The ChucK Compiler and Virtual Machine

Let’s start with the compiler/virtual machine, both of which runs in the same process. By now, you should have built/installed ChucK (guide), and perhaps taken the tutorial. This guide is intended to be more complete and referential than the tutorial.

Synposis (a man-esque page)


chuck -- [ options|commands ] [ +-=ˆ] file1 file2 file3 ...
     [ options ] =halt|loop|audio|silent|dump|nodump|about|
     [ commands ] =add|remove|replace|status|time|kill
     [ +-=ˆ] = shortcuts for add, remove, replace, status


ChucK can run 1 or more processes in parallel and interactively. The programmer only needs to specify them all on the command line, and they will be compiled and run in the VM. Each input source file (.ck suffix by convention) will be run as a separate ’shred’ (user-level ChucK threads) in the VM. They can ’spork’ additional shreds and interact with existing shreds. Thanks to the ChucK timing mechanism, shreds don’t necessarily need to know about each other in order to be precisely ’shreduled’ in time - they only need to keep track of their own time, so to speak.

Additionally, more shreds can be added/removed/replaced manually at run-time, using on-the-fly programming [ Wang and Cook 2004 ] - (see publications and

[ options ] :

--halt / -h

(on by default) - tells the vm to halt and exit if there are no more shreds in the VM.

--loop / -l

Tells the ChucK VM to continue executing even if there no shreds currently in the VM. This is useful because shreds can be added later on-the-fly. Furthermore, it is legal to specify this option without any input files. For example:

%>chuck --loop 

The above will ’infinite time-loop’ the VM, waiting for incoming shreds.

--audio / -a

(on by default) - enable real-time audio output.

--silent / -s

Disable real-time audio output - computations in the VM is not changed, except that the actual timing is no longer clocked by the real-time audio engine. Timing manipulations (such as operations on ’now’) still function fully. This is useful for synthesizing audio to disk or network. Also, it is handy for running a non-audio program.

--dump / +d

dump the virtual instructions emitted to stderr, for all the files after this flag on the command line, until a ’nodump’ is encountered (see below). For example:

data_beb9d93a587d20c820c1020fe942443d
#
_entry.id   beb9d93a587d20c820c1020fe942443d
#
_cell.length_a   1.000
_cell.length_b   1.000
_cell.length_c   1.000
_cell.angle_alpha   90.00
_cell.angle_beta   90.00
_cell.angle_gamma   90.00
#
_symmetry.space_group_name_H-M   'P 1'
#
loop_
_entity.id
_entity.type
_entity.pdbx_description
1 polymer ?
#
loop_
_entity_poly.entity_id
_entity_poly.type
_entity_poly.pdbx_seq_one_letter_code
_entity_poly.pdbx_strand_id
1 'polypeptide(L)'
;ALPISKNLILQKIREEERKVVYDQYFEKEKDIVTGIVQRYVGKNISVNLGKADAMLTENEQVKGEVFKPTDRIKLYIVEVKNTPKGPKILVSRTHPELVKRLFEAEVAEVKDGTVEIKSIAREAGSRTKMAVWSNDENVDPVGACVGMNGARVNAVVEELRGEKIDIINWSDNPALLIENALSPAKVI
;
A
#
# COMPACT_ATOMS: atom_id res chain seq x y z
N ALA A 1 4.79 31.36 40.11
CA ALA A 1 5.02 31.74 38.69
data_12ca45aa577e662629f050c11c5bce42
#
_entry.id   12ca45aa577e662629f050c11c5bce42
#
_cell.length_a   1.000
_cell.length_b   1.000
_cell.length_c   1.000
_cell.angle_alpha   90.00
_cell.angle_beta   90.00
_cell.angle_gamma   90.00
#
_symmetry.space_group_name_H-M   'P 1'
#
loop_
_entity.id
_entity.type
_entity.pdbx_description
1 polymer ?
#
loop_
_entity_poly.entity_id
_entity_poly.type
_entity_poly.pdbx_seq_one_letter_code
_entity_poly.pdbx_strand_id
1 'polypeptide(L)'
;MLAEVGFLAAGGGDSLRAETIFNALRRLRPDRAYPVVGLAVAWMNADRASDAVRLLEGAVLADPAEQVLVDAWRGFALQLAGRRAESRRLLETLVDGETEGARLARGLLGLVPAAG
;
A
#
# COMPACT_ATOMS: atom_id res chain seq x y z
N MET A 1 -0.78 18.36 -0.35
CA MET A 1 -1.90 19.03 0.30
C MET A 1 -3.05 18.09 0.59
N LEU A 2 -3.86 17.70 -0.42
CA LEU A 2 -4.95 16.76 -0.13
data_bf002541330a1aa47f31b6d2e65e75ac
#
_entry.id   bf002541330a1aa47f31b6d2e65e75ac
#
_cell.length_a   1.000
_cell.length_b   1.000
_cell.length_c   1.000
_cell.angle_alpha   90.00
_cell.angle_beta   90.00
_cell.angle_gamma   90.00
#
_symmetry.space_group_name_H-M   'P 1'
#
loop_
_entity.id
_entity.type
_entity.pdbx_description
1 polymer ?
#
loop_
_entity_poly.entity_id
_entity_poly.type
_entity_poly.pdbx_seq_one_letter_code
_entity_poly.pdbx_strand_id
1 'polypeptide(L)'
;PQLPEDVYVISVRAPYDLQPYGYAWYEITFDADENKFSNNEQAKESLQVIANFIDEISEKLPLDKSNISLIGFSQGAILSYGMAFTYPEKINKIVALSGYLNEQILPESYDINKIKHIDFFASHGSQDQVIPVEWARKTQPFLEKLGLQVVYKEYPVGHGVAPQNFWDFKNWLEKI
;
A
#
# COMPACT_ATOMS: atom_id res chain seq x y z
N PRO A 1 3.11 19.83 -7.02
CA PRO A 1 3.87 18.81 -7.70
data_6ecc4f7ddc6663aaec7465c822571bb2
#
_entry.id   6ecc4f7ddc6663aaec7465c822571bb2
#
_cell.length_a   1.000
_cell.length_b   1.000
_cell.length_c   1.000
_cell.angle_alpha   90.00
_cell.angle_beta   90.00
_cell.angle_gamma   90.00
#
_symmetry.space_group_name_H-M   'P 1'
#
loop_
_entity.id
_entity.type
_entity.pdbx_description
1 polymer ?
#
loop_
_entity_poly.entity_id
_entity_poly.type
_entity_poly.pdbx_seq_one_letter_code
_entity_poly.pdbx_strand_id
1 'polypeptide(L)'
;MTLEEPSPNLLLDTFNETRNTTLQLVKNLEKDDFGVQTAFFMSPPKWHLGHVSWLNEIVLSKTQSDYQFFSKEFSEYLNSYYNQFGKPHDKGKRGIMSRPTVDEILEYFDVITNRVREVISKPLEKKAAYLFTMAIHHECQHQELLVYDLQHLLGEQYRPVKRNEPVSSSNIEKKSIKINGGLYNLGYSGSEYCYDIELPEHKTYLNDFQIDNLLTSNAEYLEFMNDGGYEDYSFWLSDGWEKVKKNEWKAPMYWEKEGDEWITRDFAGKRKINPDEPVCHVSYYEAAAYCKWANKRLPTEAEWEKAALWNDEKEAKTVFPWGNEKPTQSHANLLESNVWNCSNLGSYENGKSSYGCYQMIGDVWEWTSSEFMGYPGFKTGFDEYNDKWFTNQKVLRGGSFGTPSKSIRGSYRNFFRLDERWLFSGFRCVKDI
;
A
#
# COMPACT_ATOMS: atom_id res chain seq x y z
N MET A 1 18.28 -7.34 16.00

%>chuck +d

Will dump the virtual ChucK instructions for (only), with argument values, to stderr. --dump can be used in conjunction with --nodump to selectively dump files.

--nodump / -d

(default state) cease the dumping of virtual instructions for files that comes after this flag on the command line, until a ’dump’ is encountered (see above). For example:

%>chuck +d -d +d

Will dump, then - but not

These are useful to debug ChucK itself, and for other entertainment purposes.


Set the internal sample rate to (N) Hz. by default, ChucK runs at 44100Hz on OS X and Windows, and 48000Hz on linux/ALSA. even if the VM is running in --silent mode, the sample rate is still used by some unit generaters to compute audio, this is important for computing samples and writing to file. Not all sample rates are supported by all devices!


set the internal audio buffer size to (N) sample frames. larger buffer size often reduce audio artifacts due to system/program timing. smaller buffers reduce audio latency. The default is 512. If (N) is not a power of 2, the next power of 2 larger than (N) is used. For example:

%>chuck --bufsize950 

sets the buffer size to 1024.


Opens audio output device #(N) for real-time audio. by default, (N) is 0.


Opens audio input device #(N) for real-time audio input. by default, (N) is 0.

--chan(N) / -c(N)

Opens N number of input and output channels on the audio device. by default, (N) is 2.

--in(N) / -i(N)

Opens N number of input channels on the audio device. by default (N) is 2.

--out(N) -o(N)

Opens N number of output channels on the audio device. by default (N) is 2.

--about / --help

Prints the usage message, with the ChucK URL


Utilizes a callback for buffering (default).


Utilizes blocking for buffering.